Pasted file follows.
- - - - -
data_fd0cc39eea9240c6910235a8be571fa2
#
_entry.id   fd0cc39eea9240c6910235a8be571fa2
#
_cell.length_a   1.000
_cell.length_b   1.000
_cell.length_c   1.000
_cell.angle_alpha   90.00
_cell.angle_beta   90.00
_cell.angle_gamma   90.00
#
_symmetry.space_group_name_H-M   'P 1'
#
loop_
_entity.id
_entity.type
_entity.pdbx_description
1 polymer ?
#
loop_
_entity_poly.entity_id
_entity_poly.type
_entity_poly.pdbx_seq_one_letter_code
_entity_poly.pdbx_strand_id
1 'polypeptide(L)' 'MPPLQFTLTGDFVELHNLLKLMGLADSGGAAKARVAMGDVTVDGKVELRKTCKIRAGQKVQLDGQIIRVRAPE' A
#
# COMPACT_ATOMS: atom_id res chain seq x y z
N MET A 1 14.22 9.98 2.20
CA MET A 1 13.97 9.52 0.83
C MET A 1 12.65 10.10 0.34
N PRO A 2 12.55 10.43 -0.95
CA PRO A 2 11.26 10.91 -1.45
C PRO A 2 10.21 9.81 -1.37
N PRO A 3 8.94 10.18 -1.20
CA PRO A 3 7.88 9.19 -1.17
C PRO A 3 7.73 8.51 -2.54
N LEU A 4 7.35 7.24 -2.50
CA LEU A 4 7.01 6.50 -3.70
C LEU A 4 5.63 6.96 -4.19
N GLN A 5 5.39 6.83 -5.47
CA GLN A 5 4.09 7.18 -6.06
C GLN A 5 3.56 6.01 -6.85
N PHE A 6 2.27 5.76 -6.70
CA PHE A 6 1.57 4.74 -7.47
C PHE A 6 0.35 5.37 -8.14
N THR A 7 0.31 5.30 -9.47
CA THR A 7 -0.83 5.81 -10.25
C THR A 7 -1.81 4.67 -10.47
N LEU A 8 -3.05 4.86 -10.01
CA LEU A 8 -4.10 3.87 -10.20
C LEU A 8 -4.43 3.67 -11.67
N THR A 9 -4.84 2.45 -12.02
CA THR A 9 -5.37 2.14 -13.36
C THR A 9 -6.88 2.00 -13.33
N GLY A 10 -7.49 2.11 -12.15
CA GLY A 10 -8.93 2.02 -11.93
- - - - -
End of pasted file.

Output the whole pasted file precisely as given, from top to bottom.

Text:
data_fd0cc39eea9240c6910235a8be571fa2
#
_entry.id   fd0cc39eea9240c6910235a8be571fa2
#
_cell.length_a   1.000
_cell.length_b   1.000
_cell.length_c   1.000
_cell.angle_alpha   90.00
_cell.angle_beta   90.00
_cell.angle_gamma   90.00
#
_symmetry.space_group_name_H-M   'P 1'
#
loop_
_entity.id
_entity.type
_entity.pdbx_description
1 polymer ?
#
loop_
_entity_poly.entity_id
_entity_poly.type
_entity_poly.pdbx_seq_one_letter_code
_entity_poly.pdbx_strand_id
1 'polypeptide(L)' 'MPPLQFTLTGDFVELHNLLKLMGLADSGGAAKARVAMGDVTVDGKVELRKTCKIRAGQKVQLDGQIIRVRAPE' A
#
# COMPACT_ATOMS: atom_id res chain seq x y z
N MET A 1 14.22 9.98 2.20
CA MET A 1 13.97 9.52 0.83
C MET A 1 12.65 10.10 0.34
N PRO A 2 12.55 10.43 -0.95
CA PRO A 2 11.26 10.91 -1.45
C PRO A 2 10.21 9.81 -1.37
N PRO A 3 8.94 10.18 -1.20
CA PRO A 3 7.88 9.19 -1.17
C PRO A 3 7.73 8.51 -2.54
N LEU A 4 7.35 7.24 -2.50
CA LEU A 4 7.01 6.50 -3.70
C LEU A 4 5.63 6.96 -4.19
N GLN A 5 5.39 6.83 -5.47
CA GLN A 5 4.09 7.18 -6.06
C GLN A 5 3.56 6.01 -6.85
N PHE A 6 2.27 5.76 -6.70
CA PHE A 6 1.57 4.74 -7.47
C PHE A 6 0.35 5.37 -8.14
N THR A 7 0.31 5.30 -9.47
CA THR A 7 -0.83 5.81 -10.25
C THR A 7 -1.81 4.67 -10.47
N LEU A 8 -3.05 4.86 -10.01
CA LEU A 8 -4.10 3.87 -10.20
C LEU A 8 -4.43 3.67 -11.67
N THR A 9 -4.84 2.45 -12.02
CA THR A 9 -5.37 2.14 -13.36
C THR A 9 -6.88 2.00 -13.33
N GLY A 10 -7.49 2.11 -12.15
CA GLY A 10 -8.93 2.02 -11.93